These waves play an important role in precipitation of killer electrons (electrons having speed close to speed of light, which form the radiation belt of planet Earth), which are hazardous to space-borne technology/instruments.
Plasma waves are a type of electromagnetic wave that propagates through plasma, which is a state of matter.
Plasma is formed when a gas is heated to high temperatures or subjected to strong electric fields, causing its atoms to become ionised, meaning they lose or gain electrons and become charged particles.
More than 99% of the matter in the visible universe consists of plasma.
Our Sun, solar wind, the interplanetary medium, near-Earth region, magnetosphere, and the upper part of our atmosphere all consist of plasma.
Plasma waves have significant applications in various fields, including astrophysics, space science, plasma physics, and communication technology.
For example: they are involved in the generation of auroras
The study of plasma waves also provides us with information on regions inaccessible to us, transport mass and energy across different regions, how they interact with charged particles and control the overall dynamics of the Earth’s magnetosphere.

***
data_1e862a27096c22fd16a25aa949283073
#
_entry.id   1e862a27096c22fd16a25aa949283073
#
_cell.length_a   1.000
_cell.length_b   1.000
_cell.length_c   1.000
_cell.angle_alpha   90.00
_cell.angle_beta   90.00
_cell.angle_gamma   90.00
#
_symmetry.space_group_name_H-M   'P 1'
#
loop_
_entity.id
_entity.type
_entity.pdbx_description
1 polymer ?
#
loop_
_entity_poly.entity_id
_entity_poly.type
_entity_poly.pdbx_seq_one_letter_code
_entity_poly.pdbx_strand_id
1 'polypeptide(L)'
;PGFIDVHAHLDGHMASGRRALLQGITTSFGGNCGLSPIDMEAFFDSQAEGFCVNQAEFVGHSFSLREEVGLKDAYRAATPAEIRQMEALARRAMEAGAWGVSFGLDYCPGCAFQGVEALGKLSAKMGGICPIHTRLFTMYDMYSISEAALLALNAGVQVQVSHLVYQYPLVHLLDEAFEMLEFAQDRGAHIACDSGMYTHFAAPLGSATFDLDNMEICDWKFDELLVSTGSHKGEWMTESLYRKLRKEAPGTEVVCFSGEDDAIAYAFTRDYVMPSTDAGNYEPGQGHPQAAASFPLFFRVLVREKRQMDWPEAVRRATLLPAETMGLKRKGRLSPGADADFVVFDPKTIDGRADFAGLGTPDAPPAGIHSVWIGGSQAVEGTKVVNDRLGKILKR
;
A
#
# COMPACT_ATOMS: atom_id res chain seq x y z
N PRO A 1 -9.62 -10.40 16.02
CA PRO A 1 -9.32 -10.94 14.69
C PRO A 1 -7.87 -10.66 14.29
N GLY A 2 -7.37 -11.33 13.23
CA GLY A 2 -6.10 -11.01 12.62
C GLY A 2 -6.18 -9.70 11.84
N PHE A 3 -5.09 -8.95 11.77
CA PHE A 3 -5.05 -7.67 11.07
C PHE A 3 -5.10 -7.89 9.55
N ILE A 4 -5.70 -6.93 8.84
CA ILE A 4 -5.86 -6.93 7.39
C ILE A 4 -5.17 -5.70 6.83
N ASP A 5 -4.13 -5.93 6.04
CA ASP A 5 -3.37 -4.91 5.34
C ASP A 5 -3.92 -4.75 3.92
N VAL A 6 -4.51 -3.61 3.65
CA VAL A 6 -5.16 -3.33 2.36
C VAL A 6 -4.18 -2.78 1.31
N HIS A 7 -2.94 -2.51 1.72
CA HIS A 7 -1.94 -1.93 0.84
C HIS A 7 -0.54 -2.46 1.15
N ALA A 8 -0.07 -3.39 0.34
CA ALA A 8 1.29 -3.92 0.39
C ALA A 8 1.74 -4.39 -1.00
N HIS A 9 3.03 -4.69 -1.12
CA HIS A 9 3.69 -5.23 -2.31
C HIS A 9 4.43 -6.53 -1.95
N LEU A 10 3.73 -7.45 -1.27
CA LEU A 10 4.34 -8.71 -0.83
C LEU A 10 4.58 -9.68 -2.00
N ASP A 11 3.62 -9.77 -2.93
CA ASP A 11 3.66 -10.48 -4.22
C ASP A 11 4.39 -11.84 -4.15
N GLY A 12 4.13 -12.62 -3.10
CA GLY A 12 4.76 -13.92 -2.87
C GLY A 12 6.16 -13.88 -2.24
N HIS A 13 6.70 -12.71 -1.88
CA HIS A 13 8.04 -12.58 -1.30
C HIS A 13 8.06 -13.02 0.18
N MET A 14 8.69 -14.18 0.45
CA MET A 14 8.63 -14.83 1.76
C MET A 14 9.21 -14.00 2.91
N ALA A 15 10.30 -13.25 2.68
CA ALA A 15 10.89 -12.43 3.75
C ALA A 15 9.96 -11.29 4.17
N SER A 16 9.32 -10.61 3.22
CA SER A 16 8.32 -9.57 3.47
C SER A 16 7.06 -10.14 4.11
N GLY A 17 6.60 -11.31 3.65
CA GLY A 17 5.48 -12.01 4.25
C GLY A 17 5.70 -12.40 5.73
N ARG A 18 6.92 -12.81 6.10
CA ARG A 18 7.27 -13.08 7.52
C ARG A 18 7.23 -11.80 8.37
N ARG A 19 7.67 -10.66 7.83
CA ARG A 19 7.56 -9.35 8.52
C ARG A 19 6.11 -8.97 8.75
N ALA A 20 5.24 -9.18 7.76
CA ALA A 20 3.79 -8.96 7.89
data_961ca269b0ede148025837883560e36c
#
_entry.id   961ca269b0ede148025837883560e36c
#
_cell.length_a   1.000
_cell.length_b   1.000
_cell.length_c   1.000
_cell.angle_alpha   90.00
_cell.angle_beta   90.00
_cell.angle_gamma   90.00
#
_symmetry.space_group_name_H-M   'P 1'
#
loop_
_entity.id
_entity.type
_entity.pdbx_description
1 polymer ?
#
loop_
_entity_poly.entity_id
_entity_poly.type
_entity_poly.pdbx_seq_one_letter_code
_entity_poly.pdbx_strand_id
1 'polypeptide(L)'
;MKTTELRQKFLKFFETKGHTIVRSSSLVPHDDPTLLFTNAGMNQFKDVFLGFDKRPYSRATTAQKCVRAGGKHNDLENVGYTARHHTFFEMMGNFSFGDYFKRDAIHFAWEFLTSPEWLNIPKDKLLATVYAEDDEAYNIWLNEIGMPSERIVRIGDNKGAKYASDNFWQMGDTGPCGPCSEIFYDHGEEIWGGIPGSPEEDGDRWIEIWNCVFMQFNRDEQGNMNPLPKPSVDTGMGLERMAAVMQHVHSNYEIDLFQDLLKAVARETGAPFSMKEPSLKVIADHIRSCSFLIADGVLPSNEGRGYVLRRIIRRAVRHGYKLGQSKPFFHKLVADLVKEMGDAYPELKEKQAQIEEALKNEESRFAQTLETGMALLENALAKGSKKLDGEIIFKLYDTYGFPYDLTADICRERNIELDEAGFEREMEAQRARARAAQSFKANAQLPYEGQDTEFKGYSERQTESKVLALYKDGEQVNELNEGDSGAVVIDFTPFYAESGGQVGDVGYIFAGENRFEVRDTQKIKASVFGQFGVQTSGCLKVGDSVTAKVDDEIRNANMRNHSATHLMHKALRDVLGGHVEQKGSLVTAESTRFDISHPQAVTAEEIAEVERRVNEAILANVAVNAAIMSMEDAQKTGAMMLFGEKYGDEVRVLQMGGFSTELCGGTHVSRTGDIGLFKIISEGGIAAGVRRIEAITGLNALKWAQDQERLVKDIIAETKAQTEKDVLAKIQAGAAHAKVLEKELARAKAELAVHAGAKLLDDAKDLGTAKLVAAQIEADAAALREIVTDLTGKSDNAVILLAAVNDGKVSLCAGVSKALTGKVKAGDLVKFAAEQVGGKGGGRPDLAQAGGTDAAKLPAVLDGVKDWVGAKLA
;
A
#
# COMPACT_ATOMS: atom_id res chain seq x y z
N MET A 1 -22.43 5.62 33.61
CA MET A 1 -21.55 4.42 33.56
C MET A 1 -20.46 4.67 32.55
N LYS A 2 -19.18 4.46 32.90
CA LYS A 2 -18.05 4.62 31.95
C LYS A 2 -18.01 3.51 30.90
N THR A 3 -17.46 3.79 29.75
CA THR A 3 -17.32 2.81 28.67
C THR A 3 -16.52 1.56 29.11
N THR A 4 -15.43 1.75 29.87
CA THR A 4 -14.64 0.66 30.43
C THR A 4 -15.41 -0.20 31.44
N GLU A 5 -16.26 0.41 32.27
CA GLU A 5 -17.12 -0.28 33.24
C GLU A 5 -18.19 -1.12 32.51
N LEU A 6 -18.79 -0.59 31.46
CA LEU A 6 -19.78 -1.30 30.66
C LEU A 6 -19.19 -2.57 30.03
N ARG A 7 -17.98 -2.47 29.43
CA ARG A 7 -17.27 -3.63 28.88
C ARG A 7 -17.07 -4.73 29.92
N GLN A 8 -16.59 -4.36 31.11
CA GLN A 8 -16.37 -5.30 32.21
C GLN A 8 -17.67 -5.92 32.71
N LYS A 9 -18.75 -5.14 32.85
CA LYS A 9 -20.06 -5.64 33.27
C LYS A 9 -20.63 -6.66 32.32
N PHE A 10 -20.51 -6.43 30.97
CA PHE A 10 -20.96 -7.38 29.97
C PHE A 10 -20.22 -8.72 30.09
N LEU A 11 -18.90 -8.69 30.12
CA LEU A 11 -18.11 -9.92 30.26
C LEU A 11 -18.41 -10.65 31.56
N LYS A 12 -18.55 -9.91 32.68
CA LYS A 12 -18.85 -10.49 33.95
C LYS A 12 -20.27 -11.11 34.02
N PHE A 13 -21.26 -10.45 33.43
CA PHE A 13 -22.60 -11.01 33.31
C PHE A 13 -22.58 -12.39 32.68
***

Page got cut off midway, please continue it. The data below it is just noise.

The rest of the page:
What are the Other States of Matter?
States of matter are the different physical forms that matter can exist in, based on their unique properties such as shape, volume, and particle arrangement.
The three most commonly known states of matter are solid, liquid, and gas.
Additionally, there are two less common states of matter known as plasma and Bose-Einstein condensate.
Bose-Einstein Condensate: It is a state of matter that occurs at very low temperatures, close to absolute zero. It was first predicted by Albert Einstein and Indian physicist Satyendra Nath Bose in the 1920s.
UPSC Civil Services Examination Previous Year Question (PYQ)
Q. Discuss the work of ‘Bose-Einstein Statistics’ done by Prof. Satyendra Nath Bose and show how it revolutionised the field of Physics. (2018)